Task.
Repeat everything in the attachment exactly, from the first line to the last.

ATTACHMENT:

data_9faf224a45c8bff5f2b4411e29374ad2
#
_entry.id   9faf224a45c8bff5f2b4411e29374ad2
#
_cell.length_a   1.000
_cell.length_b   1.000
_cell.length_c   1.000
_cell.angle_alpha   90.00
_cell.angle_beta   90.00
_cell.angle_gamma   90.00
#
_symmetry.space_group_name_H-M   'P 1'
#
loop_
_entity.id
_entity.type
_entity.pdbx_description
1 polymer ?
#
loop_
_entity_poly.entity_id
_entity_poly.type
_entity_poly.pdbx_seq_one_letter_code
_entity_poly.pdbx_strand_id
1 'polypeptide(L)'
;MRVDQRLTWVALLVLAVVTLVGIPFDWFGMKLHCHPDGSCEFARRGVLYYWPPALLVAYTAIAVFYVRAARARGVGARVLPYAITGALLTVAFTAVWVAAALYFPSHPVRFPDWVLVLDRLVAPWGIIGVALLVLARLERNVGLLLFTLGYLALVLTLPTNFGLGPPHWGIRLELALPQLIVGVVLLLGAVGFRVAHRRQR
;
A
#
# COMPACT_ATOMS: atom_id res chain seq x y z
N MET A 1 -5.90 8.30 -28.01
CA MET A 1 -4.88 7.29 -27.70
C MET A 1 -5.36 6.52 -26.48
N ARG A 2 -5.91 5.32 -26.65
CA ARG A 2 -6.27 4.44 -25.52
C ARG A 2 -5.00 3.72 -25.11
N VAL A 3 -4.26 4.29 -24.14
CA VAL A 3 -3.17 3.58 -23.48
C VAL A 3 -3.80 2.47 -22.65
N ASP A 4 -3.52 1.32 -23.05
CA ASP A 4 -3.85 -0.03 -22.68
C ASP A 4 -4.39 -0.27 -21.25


data_9faf224a45c8bff5f2b4411e29374ad2
#
_entry.id   9faf224a45c8bff5f2b4411e29374ad2
#
_cell.length_a   1.000
_cell.length_b   1.000
_cell.length_c   1.000
_cell.angle_alpha   90.00
_cell.angle_beta   90.00
_cell.angle_gamma   90.00
#
_symmetry.space_group_name_H-M   'P 1'
#
loop_
_entity.id
_entity.type
_entity.pdbx_description
1 polymer ?
#
loop_
_entity_poly.entity_id
_entity_poly.type
_entity_poly.pdbx_seq_one_letter_code
_entity_poly.pdbx_strand_id
1 'polypeptide(L)'
;MRVDQRLTWVALLVLAVVTLVGIPFDWFGMKLHCHPDGSCEFARRGVLYYWPPALLVAYTAIAVFYVRAARARGVGARVLPYAITGALLTVAFTAVWVAAALYFPSHPVRFPDWVLVLDRLVAPWGIIGVALLVLARLERNVGLLLFTLGYLALVLTLPTNFGLGPPHWGIRLELALPQLIVGVVLLLGAVGFRVAHRRQR
;
A
#
# COMPACT_ATOMS: atom_id res chain seq x y z
N MET A 1 -5.90 8.30 -28.01
CA MET A 1 -4.88 7.29 -27.70
C MET A 1 -5.36 6.52 -26.48
N ARG A 2 -5.91 5.32 -26.65
CA ARG A 2 -6.27 4.44 -25.52
C ARG A 2 -5.00 3.72 -25.11
N VAL A 3 -4.26 4.29 -24.14
CA VAL A 3 -3.17 3.58 -23.48
C VAL A 3 -3.80 2.47 -22.65
N ASP A 4 -3.52 1.32 -23.05
CA ASP A 4 -3.85 -0.03 -22.68
C ASP A 4 -4.39 -0.27 -21.25